Rick Eastes, Director of Special Projects for Ballantine Produce Company, was kind enough to pass on these photos of snow in Chile sent to him from a friend in Santiago.
Jim Pandol of Pandol Assoc. Marketing and Pandol Family Farms sent this note suggesting that despite the crop reduction on avocados, which we wrote about here, there may be a silver lining to the snow. In fact Chile could use some additional precipitation:
Snow is not uncommon in the foothills around Santiago. Neighborhoods at higher elevations do see snow. However, down in the city it is rare.
This cold has affected the avocados the most. Avocados in the northern areas were not heavily affected because temperatures were higher. The most affected areas were in the central part of Chile. Other fruits, such and grapes, stonefruit, apples, and pears, were not affected since they were still in dormancy. The winter has been relatively cold giving those crops good dormancy chilling hours.
Any kind of precipitation has been welcome in Chile since there have been concerns about water. However, those concerns and needs are greatest in the North. The Copiapo Valley is facing a very serious water shortage. It is expected that this water shortage could affect this year’s crop in terms of quality and volume. Water is crucial to grape sizing. If a grower cannot get enough water, he might be able to produce a crop, but berry size could be smaller and therefore volume would be less.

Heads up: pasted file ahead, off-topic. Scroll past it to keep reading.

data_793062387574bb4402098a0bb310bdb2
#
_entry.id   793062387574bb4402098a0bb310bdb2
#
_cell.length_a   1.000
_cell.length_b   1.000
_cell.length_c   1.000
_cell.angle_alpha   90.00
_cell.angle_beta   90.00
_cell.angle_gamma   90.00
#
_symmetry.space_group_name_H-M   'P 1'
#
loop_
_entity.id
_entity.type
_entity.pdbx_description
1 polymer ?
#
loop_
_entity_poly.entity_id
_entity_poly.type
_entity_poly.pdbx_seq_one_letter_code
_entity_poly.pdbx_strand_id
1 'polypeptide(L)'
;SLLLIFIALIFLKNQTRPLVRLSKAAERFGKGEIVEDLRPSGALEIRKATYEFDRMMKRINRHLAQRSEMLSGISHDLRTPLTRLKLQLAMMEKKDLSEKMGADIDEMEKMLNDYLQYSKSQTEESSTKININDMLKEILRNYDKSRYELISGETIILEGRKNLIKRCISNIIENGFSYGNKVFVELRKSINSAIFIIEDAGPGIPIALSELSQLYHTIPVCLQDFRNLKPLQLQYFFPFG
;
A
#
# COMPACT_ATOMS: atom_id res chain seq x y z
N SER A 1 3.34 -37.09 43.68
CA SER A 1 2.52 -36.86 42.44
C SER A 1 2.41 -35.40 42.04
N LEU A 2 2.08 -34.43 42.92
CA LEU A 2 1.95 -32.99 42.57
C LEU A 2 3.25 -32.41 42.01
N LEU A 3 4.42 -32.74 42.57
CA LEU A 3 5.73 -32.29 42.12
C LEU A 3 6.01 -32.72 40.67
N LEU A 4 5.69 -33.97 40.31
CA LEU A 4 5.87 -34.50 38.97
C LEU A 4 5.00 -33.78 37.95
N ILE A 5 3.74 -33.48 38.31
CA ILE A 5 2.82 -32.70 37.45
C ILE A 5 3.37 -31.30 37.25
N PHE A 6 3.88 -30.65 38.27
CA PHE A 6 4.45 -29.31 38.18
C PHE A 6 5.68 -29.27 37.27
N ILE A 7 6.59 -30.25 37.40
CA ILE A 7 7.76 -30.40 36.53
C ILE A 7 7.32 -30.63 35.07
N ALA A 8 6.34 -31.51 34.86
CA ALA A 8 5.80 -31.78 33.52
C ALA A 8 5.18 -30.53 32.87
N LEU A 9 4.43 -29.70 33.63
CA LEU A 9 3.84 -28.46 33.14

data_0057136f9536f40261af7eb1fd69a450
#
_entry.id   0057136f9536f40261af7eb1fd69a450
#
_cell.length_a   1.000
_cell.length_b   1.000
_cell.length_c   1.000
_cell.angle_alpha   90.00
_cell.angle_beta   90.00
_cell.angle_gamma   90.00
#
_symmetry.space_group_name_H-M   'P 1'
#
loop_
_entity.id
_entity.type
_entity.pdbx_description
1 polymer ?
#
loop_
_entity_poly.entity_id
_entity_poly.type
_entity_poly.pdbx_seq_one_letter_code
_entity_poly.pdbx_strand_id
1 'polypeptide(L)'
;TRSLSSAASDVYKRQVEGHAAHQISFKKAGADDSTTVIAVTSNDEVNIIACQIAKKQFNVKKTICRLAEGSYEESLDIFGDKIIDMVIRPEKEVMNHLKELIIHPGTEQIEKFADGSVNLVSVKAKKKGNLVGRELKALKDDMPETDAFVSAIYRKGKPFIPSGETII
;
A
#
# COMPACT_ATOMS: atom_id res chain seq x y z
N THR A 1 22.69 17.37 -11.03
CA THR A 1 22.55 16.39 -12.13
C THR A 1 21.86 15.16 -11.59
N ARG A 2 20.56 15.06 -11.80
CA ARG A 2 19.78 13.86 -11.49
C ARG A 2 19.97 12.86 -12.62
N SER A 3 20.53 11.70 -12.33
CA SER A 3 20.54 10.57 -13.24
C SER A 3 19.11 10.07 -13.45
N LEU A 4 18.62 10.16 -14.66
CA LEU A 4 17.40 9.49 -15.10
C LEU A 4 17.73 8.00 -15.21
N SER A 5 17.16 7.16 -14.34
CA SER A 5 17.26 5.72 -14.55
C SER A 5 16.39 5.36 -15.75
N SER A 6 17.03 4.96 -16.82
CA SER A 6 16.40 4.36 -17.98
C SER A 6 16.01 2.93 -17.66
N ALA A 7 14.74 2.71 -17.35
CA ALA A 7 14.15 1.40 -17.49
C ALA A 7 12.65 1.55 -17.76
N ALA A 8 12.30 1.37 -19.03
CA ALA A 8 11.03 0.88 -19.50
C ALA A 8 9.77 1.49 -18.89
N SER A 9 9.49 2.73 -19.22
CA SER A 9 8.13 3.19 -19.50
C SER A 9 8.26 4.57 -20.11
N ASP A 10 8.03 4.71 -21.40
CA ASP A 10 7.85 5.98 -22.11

— Jim Pandol
Pandol Assoc. Marketing
Pandol Family Farms
We’ve found one of the hardest things to get a consumer to understand is that many times the size of the crop grows or shrinks, not based on the number of items produced but on the size of each fruit.
It is too bad the avocados were hurt. Let us hope the rest of the Chilean industry gets the water they need.